Therefore it is important for any company to take a strategic look at the technology lifecycle and keep investing and refreshing its technology platforms in order to provide fresh challenges to its software engineers. 
This not only motivates the teams but can also be a business performance enabler through the use of better technology.
Opportunities for advancement
Managers need to work with employees to understand their career aspirations and how it can be aligned to organizational goals.  Many engineers would prefer to stay technical rather than go down a management path, however they want to be sure they can continue to grow in the organization. Some software engineer may want to learn more about QA or move into a business analysis role. By providing opportunities to gain meaningful new skills and expertise, you will be able to develop new leaders for your organizations and this investment will go a long way towards motivating your team members to continue producing quality work and maintaining their loyalty to the business.
Team empowerment
Software engineering teams should be empowered to make decisions about their work. There are certainly guidelines and policies that must be respected, but in general, it’s better to have the technical staff decide and agree on things such as coding standards, processes, tools, and design decisions.
Business leaders should define the end objectives and goals but empower the technical staff to figure out how to best implement, possibly using self-managed dev teams. Enable this team level decision making by brining software engineers closer to their customers or end users of the software. This not only motivates the teams and individuals but also opens up creativity and innovation opportunities.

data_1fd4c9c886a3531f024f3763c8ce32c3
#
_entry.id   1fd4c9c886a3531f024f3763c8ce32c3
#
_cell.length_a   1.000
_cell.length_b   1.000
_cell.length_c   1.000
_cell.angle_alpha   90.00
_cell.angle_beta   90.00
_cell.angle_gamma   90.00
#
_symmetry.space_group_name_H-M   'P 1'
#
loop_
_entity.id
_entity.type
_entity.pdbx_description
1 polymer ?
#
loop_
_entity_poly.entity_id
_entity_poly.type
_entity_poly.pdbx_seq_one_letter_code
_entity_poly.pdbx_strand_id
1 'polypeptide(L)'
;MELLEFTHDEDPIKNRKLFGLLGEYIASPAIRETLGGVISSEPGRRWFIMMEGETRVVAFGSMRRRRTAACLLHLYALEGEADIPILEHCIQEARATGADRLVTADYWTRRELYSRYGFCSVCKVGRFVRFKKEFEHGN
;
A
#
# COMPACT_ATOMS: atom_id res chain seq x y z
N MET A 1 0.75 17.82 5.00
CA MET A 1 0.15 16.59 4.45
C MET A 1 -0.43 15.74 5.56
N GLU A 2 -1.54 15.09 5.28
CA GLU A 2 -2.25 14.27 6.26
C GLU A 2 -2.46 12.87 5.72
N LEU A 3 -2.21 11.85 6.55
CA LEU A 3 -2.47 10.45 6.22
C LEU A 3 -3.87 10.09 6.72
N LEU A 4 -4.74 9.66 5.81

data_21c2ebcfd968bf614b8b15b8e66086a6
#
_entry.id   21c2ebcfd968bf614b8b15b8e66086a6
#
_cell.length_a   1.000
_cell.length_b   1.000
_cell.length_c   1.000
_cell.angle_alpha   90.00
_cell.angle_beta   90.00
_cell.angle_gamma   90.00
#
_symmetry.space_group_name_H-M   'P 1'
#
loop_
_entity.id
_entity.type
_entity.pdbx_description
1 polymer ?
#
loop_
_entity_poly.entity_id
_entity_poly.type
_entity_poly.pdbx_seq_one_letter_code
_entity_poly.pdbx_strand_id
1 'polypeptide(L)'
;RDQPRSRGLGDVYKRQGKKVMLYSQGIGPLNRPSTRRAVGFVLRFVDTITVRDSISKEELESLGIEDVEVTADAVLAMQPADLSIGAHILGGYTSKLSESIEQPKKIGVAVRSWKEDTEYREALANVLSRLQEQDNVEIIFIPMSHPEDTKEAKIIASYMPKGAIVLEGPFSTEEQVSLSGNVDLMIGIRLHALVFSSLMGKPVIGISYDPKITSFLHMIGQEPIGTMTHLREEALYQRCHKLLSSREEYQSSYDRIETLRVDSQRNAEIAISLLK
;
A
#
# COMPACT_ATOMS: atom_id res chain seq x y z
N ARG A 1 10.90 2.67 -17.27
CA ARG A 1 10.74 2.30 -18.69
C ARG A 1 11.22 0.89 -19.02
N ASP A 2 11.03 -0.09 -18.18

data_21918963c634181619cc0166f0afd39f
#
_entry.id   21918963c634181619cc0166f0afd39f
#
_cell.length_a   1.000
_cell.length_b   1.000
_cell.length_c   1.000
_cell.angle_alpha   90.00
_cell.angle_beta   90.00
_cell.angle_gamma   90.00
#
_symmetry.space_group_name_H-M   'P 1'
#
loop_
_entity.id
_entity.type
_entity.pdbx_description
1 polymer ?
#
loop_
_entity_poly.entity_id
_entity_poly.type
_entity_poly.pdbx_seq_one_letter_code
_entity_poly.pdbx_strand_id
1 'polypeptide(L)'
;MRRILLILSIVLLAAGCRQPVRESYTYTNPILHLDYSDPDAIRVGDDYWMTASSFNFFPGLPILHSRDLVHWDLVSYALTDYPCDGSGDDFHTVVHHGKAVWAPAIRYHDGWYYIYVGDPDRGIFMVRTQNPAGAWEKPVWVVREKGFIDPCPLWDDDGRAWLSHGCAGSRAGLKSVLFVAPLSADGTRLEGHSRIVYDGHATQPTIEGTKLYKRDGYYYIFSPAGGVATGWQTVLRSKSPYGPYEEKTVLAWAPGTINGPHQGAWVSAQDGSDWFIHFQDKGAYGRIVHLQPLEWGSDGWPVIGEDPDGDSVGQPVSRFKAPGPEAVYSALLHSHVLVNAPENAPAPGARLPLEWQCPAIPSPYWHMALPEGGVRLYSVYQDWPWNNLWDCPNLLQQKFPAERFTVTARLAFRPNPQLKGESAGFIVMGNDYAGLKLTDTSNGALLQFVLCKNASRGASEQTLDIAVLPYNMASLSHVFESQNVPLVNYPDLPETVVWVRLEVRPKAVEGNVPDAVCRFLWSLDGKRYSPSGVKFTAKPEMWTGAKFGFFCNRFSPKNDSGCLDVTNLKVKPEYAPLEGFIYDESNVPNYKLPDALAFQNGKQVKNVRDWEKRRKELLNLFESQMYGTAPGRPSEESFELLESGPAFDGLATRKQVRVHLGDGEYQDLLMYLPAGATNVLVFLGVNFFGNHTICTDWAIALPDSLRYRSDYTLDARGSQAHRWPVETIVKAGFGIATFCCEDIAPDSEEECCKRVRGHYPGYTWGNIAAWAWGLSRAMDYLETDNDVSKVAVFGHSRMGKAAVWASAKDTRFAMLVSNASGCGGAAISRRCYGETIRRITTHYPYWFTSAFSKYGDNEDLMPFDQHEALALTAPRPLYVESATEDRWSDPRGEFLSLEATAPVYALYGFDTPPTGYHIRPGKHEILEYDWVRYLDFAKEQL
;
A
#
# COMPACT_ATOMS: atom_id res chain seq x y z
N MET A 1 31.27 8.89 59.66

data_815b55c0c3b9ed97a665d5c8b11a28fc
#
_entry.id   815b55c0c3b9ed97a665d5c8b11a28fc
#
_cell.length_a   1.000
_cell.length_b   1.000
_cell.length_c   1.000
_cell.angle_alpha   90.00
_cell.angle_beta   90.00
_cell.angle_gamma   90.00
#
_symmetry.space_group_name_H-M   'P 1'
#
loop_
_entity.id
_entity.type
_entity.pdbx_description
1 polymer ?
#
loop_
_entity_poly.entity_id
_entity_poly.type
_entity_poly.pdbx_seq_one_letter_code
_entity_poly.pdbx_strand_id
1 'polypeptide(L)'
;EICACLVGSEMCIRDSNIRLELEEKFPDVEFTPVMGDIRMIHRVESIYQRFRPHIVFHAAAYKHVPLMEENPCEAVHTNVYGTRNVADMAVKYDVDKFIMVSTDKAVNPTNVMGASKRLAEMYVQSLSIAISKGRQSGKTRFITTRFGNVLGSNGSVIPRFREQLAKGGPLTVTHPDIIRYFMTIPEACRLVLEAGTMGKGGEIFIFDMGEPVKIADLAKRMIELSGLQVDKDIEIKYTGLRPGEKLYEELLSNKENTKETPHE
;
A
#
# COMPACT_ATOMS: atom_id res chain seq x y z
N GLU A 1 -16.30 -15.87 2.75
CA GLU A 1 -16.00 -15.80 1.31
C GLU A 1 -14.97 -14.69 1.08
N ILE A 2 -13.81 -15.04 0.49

Recognize efforts regularly
Establishing a culture where people regularly thank each other and express gratitude to their coworkers and staff helps make for a happy workplace. People love recognition for their hard work and no one wants their work to go unnoticed. Peer recognition for their work goes a long way to motivate them to keep doing the good work.
Set aside time to innovate
Hackathons (time set aside for innovation work) and similar efforts that give employees free time to work on code outside of their normal work activities have led to innovations benefiting both employee and employer. Having events that encourage software engineers to have fun and experiment is a great way to offer up more autonomy and capitalize on the creativity and ingenuity of your staff members. It is also important to provide some guidance and governance around hackathons to ensure the work done goes towards solving some valuable problems either for business or social cause. Some organizations benefit by introducing a theme for the hackdays which provides a sense of direction while allowing the engineers to pursue their own goals.